OER Discovery 2009 Notes

From Creative Commons
Jump to: navigation, search

OER search and discovery meeting

July 10, 2009


Round table discussion of OER search and discovery needs, specs, considerations:

  • OER are diverse in form and origin.
  • OER are difficult to define universally.
  • Are metadata sufficient to improve search, or are there bigger issues at play?
  • Are we addressing educational search generally, or are we only addressing OER search?
  • What is the user experience that informs any search solution?
  • There is a lingo issue - teachers want to use OER but don't realize that's what they want.
  • How much should we expect users to understand in order to use the tool effectively?
  • How do we get users to contribute to improving the information?

If we build a search engine, what type of engine do we want (what categories of engine are there)?

Can we create a publication protocol for OER-creators to enhance discoverability?

Are there schemas for illustrating permissions associated with resources which are easy to understand and easy to implement (e.g., traffic light)?

DiscoverEd demo:

  • Built to illustrate first principles (above).
  • Key was to presume nothing about the quality/extent of the data or the specific nature of the OER in question. Open to any self-described curators of educational resources.
  • Is it a problem that it also archives non-CC-licensed works?

GLOBE demo:

  • LRE: interface for school teachers
  • ariadne: facetted search
  • MACE: tabletop and other visual interfaces

OER recommender demo:

  • Take the tools to the content, rather than waiting for the content-creators to make the content available to the tools.
  • Greasemonkey script.
  • How do users understand this service? In Cnx, there is a problem with users presuming that the author of the referring resource is the person who created the related resources.
  • Next iteration: Folksemantic.com

We also briefly discussed some other tools that are using similar developments, such as Google Rich Snippets, Yahoo BOSS, and others. These various tools should share the same databases.... a quick discussion led to some agreement that this coding was sane and achievable within a year, with some additional resources.

Attempt to categorize the different flavors of search tools that are out there:


  • Look at the content of the resource in isolation.


  • Look at content in isolation but add link structure.
  • Low-cost for data extraction.


  • Leverages identified social interaction (people known to the user).
  • Built on trusted relationships.


  • Leverages comments from people unknown to the user.
  • Really easy to contribute information.


  • Content is published by specific entities (curators).
  • Curation occurs prior to contribution.
  • Uses structured metadata.


  • Remixing occurs on site. Drives to a single outcome.
  • Benefits from distributed collaboration on search queries.
  • Curation occurs after contribution.

Can we set some initial priorities and plans of action?

  1. Minimum publishing style guide
  2. Registry linking
  3. Catalog of enhanced features (e.g., new metadata fields)
  4. Promotion/Adoption

Looking ahead:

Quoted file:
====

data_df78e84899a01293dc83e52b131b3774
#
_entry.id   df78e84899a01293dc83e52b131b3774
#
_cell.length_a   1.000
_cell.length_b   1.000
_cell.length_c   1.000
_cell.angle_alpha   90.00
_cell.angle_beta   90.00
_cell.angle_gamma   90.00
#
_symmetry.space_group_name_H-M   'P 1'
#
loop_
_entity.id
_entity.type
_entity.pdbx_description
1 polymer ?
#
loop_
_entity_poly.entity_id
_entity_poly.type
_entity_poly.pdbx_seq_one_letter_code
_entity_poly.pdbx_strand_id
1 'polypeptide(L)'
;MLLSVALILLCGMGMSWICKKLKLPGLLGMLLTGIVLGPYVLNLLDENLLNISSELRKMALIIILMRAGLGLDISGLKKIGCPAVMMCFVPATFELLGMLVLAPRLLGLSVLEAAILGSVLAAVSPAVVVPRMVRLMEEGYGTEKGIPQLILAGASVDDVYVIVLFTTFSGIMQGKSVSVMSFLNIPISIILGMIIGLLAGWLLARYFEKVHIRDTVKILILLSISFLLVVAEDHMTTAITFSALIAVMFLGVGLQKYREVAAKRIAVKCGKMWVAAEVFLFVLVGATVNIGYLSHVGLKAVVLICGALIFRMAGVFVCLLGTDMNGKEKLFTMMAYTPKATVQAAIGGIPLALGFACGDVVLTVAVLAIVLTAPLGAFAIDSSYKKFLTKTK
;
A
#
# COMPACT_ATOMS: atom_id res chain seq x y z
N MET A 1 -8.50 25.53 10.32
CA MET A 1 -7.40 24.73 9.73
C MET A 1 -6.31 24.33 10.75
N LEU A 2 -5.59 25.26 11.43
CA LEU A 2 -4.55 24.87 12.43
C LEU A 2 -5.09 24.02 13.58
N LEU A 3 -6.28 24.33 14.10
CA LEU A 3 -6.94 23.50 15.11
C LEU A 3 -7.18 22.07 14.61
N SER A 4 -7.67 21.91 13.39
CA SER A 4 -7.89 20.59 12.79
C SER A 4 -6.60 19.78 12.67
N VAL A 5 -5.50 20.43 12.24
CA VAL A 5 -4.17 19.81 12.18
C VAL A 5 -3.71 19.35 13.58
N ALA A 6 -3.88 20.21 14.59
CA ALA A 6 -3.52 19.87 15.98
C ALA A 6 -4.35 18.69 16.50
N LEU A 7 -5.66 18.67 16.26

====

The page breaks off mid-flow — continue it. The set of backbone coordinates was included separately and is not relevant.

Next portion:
What UI is needed to get integration into existing OER sites?

  • Toggle between my site versus all OER.
  • Plug-in for Moodle, Sakai, LAMS, etc.
  • Basically, how do we get the tools of Open Ed into the workspaces people use every day?

List of major production tools for educational resources and possible contacts:

'Note: In most cases, having some initial code in hand will help a lot.'

  • Microsoft
    • see ALOCOM for ARIADNE plugin
  • LAMS
  • Moodle
  • Sakai
  • Blackboard
    • see also Vandepitte, P., Van Rentergem, L., Duval, E., Ternier, S. & Neven, F. (2003). Bridging an LCMS and an LMS: a Blackboard Building Block for the ARIADNE Knowledge Pool System. In D. Lassner & C. McNaught (Eds.), Proceedings of World Conference on Educational Multimedia, Hypermedia and Telecommunications 2003 (pp. 423-424). Chesapeake, VA: AACE. Retrieved from http://www.editlib.org/p/13794
  • Open Office
  • Google docs
  • Wordpress
  • Mediawiki

Other places we should target for the search integration:

  • School web sites
  • Professional society pages
  • Government and district sites
  • Library websites

Stages of action:

  • Would you be interested?
  • Can we get some help if we have a detailed technical question in your environment?
  • What would it take to integrate?
  • Letter (tweet) of support?
  • Solicit external funding?
  • Deliver.

Who should be part of this effort?

How do we identify those orgs that want us to represent them in this space?

Two levels of commitment:

  1. the resources are included, or
  2. the organization involved is committed to development in this space.

We need to develop a statement of support:

Some sort of statement seems necessary. Perhaps a paragraph that captures the goals of OER search/discovery and why orgs would be interested in having such a tool baked into the tools that people actually use. Should then get signatures.

Can enhance OpenEd (opened.creativecommons.org) site to host.

Can we adopt a common set of metrics?

  • #s of resources (divided by attribute).
  • #s of people using.
  • #s of downloads.
  • #s of actual implementations.
  • Others?

Additional questions for the group:

  • What research is out there about the barriers regarding search?
  • To what extent do teachers actually search for things on the Web?
  • What orgs should be involved in the broader effort?
    • OCWC
    • Merlot
    • Globe
    • ccLearn
    •  ??